Not that most people need an introduction to the Dalai Lama. But. Tenzin Gyatso, His Holiness the fourteenth Dalai Lama of Tibet, is the spiritual leader of Tibetan Buddhists and a Nobel laureate. In 1950, at the age of fifteen, he was called upon to assume full responsibility as Head of State and Government. His efforts to bring about a peaceful solution to the Sino-Tibetan problem were thwarted and, following the suppression of the March 1959 Tibetan national uprising, he escaped to India where he was given political asylum. In exile, he continues to lead his people in the education, rehabilitation, and preservation of the ancient and unique Tibetan culture. He is recognized as an advocate of world peace and inter-religious understanding. He has written several books on Buddhism, philosophy, human nature, and universal responsibility and received many international awards.

This latest collection of quotations focuses, as with all of the Dalai Lama’s works, on our interdependency, the oneness of humanity, the need to look within to cultivate a value system that acknowledges others’ rights and interests, and more. Particularly, it is intended to bring us hope and encouragement during these pandemic times.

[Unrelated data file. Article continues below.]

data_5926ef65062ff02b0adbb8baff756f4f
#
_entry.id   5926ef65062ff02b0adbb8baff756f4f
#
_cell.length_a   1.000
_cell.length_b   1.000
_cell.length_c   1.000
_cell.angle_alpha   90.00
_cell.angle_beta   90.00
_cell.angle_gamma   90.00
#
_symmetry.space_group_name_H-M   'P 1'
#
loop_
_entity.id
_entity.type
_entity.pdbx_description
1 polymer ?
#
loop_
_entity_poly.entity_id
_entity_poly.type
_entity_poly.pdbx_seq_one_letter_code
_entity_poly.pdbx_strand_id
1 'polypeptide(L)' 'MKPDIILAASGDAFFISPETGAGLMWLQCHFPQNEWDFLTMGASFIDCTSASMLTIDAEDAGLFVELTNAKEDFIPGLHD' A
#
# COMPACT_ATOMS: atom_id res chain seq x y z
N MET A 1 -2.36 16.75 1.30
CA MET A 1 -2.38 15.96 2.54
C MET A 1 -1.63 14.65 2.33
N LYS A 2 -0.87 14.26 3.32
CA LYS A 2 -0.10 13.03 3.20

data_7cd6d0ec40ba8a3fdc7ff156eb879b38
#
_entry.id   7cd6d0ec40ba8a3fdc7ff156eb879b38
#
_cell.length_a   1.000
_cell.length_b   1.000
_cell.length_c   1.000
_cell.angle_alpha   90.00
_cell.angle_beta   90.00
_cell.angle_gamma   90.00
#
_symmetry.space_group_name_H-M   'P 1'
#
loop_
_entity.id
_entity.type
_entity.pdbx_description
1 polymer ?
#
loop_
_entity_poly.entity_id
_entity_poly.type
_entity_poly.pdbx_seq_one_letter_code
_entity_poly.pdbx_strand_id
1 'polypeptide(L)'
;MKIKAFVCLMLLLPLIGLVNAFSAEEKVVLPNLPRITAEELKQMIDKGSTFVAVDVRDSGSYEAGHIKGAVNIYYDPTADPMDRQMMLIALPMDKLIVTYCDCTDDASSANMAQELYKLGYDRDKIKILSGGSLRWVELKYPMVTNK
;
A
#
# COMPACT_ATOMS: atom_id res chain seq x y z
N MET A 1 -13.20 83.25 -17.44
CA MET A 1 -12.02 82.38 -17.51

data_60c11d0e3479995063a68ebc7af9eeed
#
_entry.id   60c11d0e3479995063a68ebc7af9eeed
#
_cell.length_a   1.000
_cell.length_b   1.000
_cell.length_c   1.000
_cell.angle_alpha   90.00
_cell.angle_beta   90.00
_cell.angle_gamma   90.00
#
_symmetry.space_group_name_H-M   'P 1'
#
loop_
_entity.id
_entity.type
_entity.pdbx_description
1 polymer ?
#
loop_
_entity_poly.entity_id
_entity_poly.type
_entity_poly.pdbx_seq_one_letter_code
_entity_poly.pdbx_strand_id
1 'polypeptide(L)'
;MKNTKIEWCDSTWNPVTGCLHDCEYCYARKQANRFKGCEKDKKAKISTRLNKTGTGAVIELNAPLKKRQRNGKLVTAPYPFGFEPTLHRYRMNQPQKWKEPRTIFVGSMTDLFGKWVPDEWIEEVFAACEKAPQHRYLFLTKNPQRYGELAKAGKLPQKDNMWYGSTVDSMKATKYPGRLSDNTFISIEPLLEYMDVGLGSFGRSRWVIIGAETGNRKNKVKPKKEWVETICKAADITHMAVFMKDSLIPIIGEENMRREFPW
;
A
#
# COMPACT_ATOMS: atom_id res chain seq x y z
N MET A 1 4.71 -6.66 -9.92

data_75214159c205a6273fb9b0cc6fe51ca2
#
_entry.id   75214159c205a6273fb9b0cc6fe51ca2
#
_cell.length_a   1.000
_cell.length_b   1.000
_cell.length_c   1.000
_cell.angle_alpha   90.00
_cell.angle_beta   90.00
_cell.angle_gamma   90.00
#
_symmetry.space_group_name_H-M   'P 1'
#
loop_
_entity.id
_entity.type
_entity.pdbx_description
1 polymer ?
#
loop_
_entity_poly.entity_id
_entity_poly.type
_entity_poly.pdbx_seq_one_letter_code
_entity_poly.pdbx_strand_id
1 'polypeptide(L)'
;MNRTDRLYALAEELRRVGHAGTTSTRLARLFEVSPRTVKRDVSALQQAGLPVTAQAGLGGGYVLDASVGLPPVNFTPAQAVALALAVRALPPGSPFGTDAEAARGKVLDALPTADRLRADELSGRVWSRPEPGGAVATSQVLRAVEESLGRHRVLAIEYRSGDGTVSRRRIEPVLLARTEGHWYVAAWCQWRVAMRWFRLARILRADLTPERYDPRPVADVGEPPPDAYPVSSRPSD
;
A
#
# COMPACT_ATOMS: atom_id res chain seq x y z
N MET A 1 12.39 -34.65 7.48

I talked with Dr. Singh about her process with this book and more. Have a listen.





Shaukat Ajmeri was born and educated in India. He worked as a journalist before settling down in Canada and has recently started on a literary career. He is currently writing a collection of short stories and a second novel.

Keepers of the Faith, Ajmeri’s debut novel, is set among the members of a small Muslim sect of India, ruled by an oppressive priesthood that demands absolute submission. When a section of the community rebels, the head priest’s wrath comes crashing down upon them and a peaceful community is split into two. The novel follows the fates of two teenage lovers who find themselves on opposite sides of the schism. Their dream of a happy life together is shattered and they are forced into separate destinies. Years later, their paths cross again, presenting them with soul-destroying choices. This is the story of a people caught in the grip of blind faith and the terrible price they must pay for standing up for their dignity.

Here he is now.




You’ve been listening to episode 25 of Desi Books — news and views about desi literature from the world over. I’m your host, Jenny Bhatt.

Episode 26 will be up in a couple of weeks. Follow on Twitter @desibooks or Instagram @desi.books and tag the accounts if you have requests or suggestions. Email at hellodesibooks@gmail.com.

The transcript will be up in a few days on the website, http://desibooks.co.

Stay healthy, keep reading, and write well.


DISCLOSURE NOTE: The books linked above are from Bookshop.org or, Amazon. There is a really tiny affiliate commission payable to Desi Books if you buy a book using the links here. This helps pay a really tiny bit toward the overall cost of running the podcast. Thank you.